INSKEEP: ...Who wins. And...

KHALID: (Laughter) Yes, correct. Correct. Thank you for clarifying that.

INSKEEP: And it's true that - in the United States, anyway - it's happened in other countries - in the United States, we've never seen a woman at this level of power. The vice presidency constitutionally doesn't have to have very much power at all, but some vice presidents have been extremely powerful.

And what we've been told about her intended relationship with Joe Biden is that she will have a lot of power and that she will exercise it very publicly because it's such a very public position. Do you have any sense of the way she intends to approach that job?

KHALID: You know, in terms of the portfolio of what she actually intends to handle or talk about, I don't have a clear sense of that. What I know is what, you know, both she and Joe Biden have spoken about, which is that they have this relationship that she wants to have the same dynamic that Joe Biden had with Barack Obama, being that she will be the last person in the room when Biden is making big decisions.

You know, I do think what's worth paying attention to, though, in the months to come is that Joe Biden - he is currently 77. He will be 78 on Inauguration Day. And so, you know, there have long been questions, frankly, even among some Democrats, frankly, even among some enthusiastic Democratic voters that I met this campaign cycle about whether or not Biden really can handle the idea of being a second-term president.

And so that inevitably raises questions about Kamala Harris and the role that she would potentially play as a stronger-than-usual VP in the next couple of years.

INSKEEP: Well, let's bring another voice into the conversation now and talk about the country that has just voted for a new leader, a new pair of leaders, Joe Biden and Kamala Harris. NPR political editor Domenico Montanaro is with us once again.

Hey there, Domenico.


INSKEEP: Let's talk through this electoral map, which looks a lot different than it did when the first returns came in Tuesday night. It's looking pretty blue. And there are blue states now, at least for this election, in every part of the country, including the South, which has been so conservative and so red in recent generations. But let's go a little bit beyond the state maps. What do you learn about the country when you look at different counties, the way that they went, and the different parts of the electorate?

MONTANARO: Well, you know, one of the things that, you know, we've been talking about before the election had been the suburbs - the fact that Democrats seemed to be winning in the suburbs, the fact that Joe Biden in particular was doing well in the suburbs. We're seeing an interesting thing that's happened here because we're seeing in a lot of places in Pennsylvania and in Georgia, outside Philadelphia and outside Atlanta in particular, where Joe Biden did better than Hillary Clinton did in 2016.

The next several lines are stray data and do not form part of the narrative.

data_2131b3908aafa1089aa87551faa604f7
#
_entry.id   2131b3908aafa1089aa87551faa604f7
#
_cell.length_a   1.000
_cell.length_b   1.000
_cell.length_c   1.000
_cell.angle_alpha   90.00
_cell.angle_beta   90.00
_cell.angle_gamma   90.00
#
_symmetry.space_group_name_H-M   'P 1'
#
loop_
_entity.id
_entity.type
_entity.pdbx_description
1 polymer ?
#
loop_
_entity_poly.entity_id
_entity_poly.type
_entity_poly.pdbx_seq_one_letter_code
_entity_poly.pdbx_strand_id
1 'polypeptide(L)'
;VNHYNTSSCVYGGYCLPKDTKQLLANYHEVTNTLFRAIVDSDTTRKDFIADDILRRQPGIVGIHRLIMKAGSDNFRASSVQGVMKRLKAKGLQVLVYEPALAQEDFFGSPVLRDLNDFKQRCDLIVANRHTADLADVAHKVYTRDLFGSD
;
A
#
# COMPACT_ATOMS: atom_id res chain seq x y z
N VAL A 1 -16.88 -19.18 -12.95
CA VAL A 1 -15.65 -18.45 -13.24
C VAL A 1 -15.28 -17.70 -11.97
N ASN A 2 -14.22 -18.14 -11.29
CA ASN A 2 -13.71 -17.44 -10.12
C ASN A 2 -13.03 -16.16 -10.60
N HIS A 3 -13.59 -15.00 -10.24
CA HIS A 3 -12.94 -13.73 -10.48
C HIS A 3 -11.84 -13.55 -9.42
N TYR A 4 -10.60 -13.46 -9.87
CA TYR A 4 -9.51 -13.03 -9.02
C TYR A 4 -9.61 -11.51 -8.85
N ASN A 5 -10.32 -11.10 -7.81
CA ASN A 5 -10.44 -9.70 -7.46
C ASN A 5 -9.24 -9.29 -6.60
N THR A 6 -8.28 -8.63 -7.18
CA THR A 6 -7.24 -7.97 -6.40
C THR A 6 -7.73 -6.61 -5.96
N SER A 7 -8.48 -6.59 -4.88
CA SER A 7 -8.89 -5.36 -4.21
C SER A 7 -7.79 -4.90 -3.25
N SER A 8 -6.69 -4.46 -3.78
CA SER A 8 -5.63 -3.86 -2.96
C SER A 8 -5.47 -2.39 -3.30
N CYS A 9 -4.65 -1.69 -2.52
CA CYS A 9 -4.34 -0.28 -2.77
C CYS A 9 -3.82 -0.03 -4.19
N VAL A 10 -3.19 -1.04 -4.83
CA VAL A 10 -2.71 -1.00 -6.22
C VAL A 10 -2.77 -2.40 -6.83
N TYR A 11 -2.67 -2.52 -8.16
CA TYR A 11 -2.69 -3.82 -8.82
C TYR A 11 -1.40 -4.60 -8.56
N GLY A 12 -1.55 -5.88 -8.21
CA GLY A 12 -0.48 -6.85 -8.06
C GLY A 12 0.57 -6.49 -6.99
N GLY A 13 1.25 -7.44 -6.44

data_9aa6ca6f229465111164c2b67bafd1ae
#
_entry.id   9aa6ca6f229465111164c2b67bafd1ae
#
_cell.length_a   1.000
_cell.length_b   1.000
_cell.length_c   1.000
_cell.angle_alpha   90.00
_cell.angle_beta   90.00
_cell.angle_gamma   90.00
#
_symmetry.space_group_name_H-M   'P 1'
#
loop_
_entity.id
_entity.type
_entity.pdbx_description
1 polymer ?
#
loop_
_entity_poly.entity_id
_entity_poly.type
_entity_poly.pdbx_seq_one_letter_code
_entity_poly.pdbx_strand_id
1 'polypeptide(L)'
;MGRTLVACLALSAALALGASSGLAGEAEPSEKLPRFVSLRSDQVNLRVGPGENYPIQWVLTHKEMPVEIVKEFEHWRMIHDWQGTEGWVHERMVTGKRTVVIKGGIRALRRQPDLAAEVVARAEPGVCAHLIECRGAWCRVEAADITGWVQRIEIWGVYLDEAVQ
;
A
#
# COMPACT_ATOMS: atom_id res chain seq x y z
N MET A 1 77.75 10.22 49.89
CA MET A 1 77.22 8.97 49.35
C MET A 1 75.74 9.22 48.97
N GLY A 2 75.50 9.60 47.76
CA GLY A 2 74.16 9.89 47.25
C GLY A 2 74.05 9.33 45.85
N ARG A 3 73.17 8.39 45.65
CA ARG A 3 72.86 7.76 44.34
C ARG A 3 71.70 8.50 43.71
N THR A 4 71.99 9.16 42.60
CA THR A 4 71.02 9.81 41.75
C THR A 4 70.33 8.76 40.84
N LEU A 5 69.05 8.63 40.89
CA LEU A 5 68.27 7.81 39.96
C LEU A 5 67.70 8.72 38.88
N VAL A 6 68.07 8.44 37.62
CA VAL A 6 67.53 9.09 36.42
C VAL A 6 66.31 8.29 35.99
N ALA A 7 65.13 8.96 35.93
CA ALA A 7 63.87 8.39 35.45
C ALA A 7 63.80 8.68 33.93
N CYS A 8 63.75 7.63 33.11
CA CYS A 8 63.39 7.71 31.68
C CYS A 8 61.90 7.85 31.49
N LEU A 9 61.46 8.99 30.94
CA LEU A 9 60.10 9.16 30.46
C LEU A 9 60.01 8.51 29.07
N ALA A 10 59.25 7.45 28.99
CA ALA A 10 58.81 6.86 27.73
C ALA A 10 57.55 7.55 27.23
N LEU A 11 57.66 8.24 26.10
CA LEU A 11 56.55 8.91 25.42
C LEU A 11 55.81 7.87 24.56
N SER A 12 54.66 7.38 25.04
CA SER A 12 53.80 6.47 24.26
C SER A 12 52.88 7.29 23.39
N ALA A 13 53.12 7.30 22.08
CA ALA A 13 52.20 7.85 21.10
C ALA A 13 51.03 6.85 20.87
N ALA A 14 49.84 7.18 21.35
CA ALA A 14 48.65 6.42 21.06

And they're also places where Republicans tend to get a lot of votes. So in those collar counties around Philadelphia, yeah, they're usually places that Democrats win, but they're - but the margins really matter there because it shrinks how many votes Republicans can have if you start cutting into those margins.

And that's exactly what Joe Biden did. I mean, if you look at Chester County, for example, Biden did eight points better than Hillary Clinton - Montgomery County, six points better, Monroe, five points better. And, of course, where Scranton is, Lackawanna, he did six points better. So that makes a big difference.

And when you look in Georgia, where the Atlanta suburbs have been growing just exponentially, Cobb County and Gwinnett, Biden did double digits better than Hillary Clinton did. He went up by 12 more points than Hillary Clinton in Cobb, 10 more points in Gwinnett. And these are all places, remember, that just because they usually go democratic where there's huge populations, Republican votes also really, you know, go toward that statewide total. So Biden did do better in the suburbs than Hillary Clinton did overall.

INSKEEP: And I'm glad you bring up the suburbs because it was such an explicit part of the campaign. President Trump appealed specifically, explicitly, again and again to suburban women. He warned women that low-income housing was going to come to your suburb and destroy your suburb. And we can be frank about this. We can be explicit about this. This is old-time racist language. This is a racist phrase that's been used for many, many years. And so we can say that without any doubt that was the appeal the president was making.